Thursday, 23 September 2021

A Discovering Diamonds Review of Under a Gravid Sky - Angela MacRae Shanks


"The north-eastern Highlands, 1747. In the weeks following Culloden, a victorious Hanoverian army rampages through the glens, committing atrocities, intent on crushing the rebellious Highland clans. In occupied Strathavon, persecuted families struggle under repressive new laws and rent rises. Five-year-old Rowena loses her mother, while Duncan witnesses the brutal events that make him an orphan.
A sensitive child told she must harden herself, Rowena turns to Morna, the green woman, who takes her on a journey of discovery into the magic of the natural world, passing on her healing skills. But as she blossoms into a woman, Rowena catches the eye of Hugh McBeath, a ruthless exciseman sent to extinguish the scourge of whisky smuggling from the Duke of Gordon’s lands. Beguiled, McBeath believes her a witch. Nevertheless, he must have her for his wife.
Smuggling illicit whisky has long been a tradition in Strathavon; the fiery spirit brings coin for paying rents. Now smuggling is deemed a traitorous act that helped fund the Jacobite Rising. Duncan is the best smuggler the glen has ever seen, but having hidden while his family burned, how can he ever be worthy of tender-hearted Rowena?"

It seems that the author is a native of the land she writes about, and it shows. The descriptions of this corner of Scotland are vividly portrayed, and she is adept at describing the working lives of the poorer folk who lived there in the 18th century and of the trials they faced just to stay alive. This is a beautifully produced book, with a gorgeous cover, and there is just enough dialect in the speech to give a real flavour of time and place, without it ever being confusing. And, on that note, the history and politics are dropped in very lightly - just enough so that we know what's going on, but never too much that we get an 'info dump'.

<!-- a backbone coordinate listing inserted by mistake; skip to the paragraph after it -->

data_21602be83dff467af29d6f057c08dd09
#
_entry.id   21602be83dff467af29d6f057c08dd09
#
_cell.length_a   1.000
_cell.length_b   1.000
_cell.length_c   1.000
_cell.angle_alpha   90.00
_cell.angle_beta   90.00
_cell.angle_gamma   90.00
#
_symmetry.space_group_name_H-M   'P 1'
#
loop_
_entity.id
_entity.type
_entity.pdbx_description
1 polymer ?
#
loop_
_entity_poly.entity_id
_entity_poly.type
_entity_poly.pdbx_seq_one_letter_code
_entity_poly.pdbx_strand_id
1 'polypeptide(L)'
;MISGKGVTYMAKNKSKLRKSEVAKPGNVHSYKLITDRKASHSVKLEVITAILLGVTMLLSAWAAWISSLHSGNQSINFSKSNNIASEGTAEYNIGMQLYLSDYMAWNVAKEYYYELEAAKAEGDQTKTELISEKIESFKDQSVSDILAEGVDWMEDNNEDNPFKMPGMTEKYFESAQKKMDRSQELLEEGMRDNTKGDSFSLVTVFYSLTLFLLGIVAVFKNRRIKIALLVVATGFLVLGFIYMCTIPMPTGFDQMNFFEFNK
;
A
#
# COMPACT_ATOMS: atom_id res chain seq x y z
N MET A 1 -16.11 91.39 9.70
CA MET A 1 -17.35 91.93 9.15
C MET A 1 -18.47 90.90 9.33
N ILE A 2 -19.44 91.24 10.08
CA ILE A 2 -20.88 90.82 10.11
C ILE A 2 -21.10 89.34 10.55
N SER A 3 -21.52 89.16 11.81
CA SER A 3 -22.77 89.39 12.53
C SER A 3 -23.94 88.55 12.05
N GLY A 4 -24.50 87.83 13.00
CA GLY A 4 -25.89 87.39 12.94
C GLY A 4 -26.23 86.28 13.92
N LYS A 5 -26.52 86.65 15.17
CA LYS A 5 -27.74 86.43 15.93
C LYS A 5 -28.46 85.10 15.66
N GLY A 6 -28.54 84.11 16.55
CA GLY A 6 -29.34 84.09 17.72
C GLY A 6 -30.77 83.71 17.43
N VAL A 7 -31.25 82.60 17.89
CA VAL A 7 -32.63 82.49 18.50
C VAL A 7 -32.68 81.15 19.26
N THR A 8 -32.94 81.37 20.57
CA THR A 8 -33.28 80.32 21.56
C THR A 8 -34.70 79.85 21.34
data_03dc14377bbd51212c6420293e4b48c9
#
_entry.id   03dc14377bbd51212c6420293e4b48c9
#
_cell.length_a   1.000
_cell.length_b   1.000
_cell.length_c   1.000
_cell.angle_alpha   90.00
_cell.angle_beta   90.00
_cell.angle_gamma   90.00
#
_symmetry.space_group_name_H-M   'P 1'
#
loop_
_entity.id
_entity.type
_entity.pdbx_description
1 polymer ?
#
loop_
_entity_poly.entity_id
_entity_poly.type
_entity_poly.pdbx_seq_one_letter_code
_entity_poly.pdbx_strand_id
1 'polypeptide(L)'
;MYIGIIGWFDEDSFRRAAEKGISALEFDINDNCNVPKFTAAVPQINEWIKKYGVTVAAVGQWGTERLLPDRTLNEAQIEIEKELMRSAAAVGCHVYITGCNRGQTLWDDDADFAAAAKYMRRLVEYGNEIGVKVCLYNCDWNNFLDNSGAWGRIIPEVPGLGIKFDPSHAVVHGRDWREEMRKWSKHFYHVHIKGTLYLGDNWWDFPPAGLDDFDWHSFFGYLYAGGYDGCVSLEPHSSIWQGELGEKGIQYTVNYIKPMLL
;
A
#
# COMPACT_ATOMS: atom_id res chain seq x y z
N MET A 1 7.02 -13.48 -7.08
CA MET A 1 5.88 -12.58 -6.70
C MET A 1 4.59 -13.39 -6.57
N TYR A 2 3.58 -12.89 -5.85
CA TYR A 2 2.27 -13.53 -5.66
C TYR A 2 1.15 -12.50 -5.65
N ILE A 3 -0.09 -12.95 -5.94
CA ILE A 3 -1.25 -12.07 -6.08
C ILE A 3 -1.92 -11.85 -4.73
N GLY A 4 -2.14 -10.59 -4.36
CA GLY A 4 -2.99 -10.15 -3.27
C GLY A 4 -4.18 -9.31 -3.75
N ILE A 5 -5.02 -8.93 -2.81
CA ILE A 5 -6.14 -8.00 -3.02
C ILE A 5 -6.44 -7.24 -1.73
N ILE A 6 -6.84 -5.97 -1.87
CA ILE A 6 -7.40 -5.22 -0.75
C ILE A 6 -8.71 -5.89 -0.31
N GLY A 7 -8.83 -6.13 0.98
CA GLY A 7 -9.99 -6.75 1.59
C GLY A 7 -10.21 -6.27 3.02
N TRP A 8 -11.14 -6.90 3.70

I'd have liked to see a slightly faster-paced narrative, particularly in the opening chapters which might have benefited from the children growing up by a few years, and I also wonder whether McBeath didn't need a little more back story, which could have developed his character and made us understand why he behaves so villainously. There were also a couple of plot points which didn't ring quite true for me. A good, experienced no-nonsense technical editor would bring out the talent that this author clearly possesses by helping to tighten the plot and resolve the pacing issues - to turn a good book into a brilliant one. Good editors cost money, but a really good editor is a worthwhile investment.

This is a prequel to The Blood and the Barley, and it's clear from the author's notes that more in the series are planned. Ms MacRae Shanks has created a world where she can explore the lives of her characters at length, and which she can return to time and again, and I'm sure her story-telling will grow stronger as the series expands.

Reviewed for Discovering Diamonds 

© Lucy Townshend
 e-version reviewed

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Wednesday, 22 September 2021

Some Rise by Sin by Siôn Scott-Wilson


"1829 is a tough year to be a body snatcher. Burke and Hare have just been convicted of killing people to sell their bodies, to widespread outrage—but despite the bad press, doctors still need fresh corpses for medical research.
Sammy and Facey are a couple of so-called ‘resurrection men’, making a living among society's fringe-dwellers by hoisting the newly departed from the churchyards of London whilst masquerading as late-night bakers. Operating on tip-offs and rumours in the capital’s drinking dens and fighting pits, the pair find themselves in receipt of some valuable intelligence: an unusual cadaver has popped up on the market, that of a hermaphrodite. For any medic worth his salt it’s a once-in-a-lifetime opportunity—a medical curiosity and rara avis—and famous anatomist Joshua Brookes commissions the two men to obtain the body, at any cost. But some corpses hold secrets, and before long the enterprise becomes a deadlier and more complex undertaking than either man could ever have imagined."

To pick up this book and start reading is, I think, as close as you'd ever come to knowing what it would be like to suddenly find yourself in early 19th-century London. Sammy is an eloquent narrator but he speaks the language of the streets, and since he is our guide, we quickly get used to the particular speech eccentricities that these characters have.